18 May 2019

Postcard from England - Ancient places and hidden doorways

In this last in this series of postcards from England, you will find us in the Welsh borderlands. I love this part of the world, with ancient castles and manor houses dotted through the landscape. One of these castles is Croft Castle in Leominster. This was recorded in the Domesday Book of 1086 and is set at the top of a hill overlooking the lands beyond. 

The castle was very grand with stone dragons guarding the main entranceway, but it also had some lovely hidden gems in the gardens behind. We walked along a brick pathway bordered by blossoming apple trees and then came upon this charming wooden doorway with a rambling wisteria alongside.

We had been dodging the showers as we had walked around the castle but a weak sun broke through as we made our way to the entrance. The trees were almost glowing in the yellow light. Mind you, I had to smile while Tim was taking this photo since behind him there was a patient queue of drivers waiting to drive down the road!

We then drove to an ancient monastery, Haughmond Abbey, just to the east of Shrewsbury. It's amazing how you can feel a sense of history in the stones there. The abbey dates from the early 12th Century and was a place of worship for 400 years before being sold to local landowners and then later used as a farm. I loved the open archways leading from one area to the next and the sheep passing slowly along the fence beyond.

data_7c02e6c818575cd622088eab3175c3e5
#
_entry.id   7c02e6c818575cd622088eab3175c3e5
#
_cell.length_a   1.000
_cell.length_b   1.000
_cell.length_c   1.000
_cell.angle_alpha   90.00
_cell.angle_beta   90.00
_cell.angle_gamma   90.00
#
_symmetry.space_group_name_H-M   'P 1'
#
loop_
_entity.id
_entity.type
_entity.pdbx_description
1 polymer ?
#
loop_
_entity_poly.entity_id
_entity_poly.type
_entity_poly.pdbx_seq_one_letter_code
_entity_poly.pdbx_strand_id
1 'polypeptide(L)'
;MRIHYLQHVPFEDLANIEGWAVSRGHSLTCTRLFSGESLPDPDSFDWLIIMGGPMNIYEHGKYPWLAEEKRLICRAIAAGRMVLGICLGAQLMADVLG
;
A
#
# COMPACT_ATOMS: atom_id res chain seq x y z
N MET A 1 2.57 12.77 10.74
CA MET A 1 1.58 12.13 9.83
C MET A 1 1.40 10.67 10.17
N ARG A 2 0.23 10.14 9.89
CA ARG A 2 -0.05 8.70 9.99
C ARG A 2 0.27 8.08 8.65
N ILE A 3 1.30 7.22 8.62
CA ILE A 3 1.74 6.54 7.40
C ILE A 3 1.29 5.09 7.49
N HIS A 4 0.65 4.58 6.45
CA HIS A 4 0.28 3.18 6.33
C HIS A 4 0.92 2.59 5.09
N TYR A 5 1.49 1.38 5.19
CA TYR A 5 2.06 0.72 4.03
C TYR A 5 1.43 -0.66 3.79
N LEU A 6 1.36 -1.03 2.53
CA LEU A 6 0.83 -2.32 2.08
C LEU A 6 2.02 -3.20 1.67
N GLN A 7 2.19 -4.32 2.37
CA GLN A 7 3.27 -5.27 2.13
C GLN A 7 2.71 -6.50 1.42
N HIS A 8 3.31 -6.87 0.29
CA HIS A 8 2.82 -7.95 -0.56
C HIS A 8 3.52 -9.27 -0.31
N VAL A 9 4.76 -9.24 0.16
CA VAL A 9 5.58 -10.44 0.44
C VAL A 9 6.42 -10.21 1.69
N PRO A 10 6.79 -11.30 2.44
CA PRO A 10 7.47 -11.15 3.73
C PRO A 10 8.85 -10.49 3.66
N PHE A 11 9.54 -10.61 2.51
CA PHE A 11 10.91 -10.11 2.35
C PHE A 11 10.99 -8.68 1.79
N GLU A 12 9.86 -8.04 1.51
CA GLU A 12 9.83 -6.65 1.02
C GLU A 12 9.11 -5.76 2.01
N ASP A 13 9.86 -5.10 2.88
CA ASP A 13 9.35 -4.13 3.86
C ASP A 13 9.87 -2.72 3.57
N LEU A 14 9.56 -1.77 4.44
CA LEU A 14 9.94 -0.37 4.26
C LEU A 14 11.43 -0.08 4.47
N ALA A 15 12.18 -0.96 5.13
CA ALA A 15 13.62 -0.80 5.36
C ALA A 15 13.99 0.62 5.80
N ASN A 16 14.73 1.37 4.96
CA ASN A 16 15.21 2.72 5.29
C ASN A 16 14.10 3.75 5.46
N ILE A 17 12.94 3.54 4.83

The next day we came right up to date by going over the brand new Mersey Gateway Bridge to Liverpool airport. We weren’t flying from there but instead were visiting a National Trust house right next door, Speke Hall. This is an old Tudor house with beautiful timbering to the front.

The house had been built around the time of religious persecutions in the Tudor times and featured an ingenious device – a small hole cut into the eves. This allowed servants to listen to the talk of visitors and warn anyone who might want to escape quickly, hence the phrase “eves dropping”!

The next day we went just to the south of Manchester to Little Moreton Hall. We were here at the end of the afternoon and enjoyed seeing this amazingly crooked house with hardly another person in sight. We had a refreshing cup of tea in the tiny tea room before strolling around the restored knot garden with this pair of old garden rollers by the kitchen door.

I hope you have enjoyed this diversion into the English countryside! Next time I will show you what I was speed-knitting as I went. Yes, Anna planned her wedding a year ahead and yes, I chose my dress several months ago but as we knitters always do, I only decided I needed a shawl 10 days before we left..! But more about that next time.

Many thanks to Tim for all his great photos over the last three blogposts. Please do go and find him on Instagram or Flickr if you would like to see more of his photos.

Until next time, Happy Knitting!


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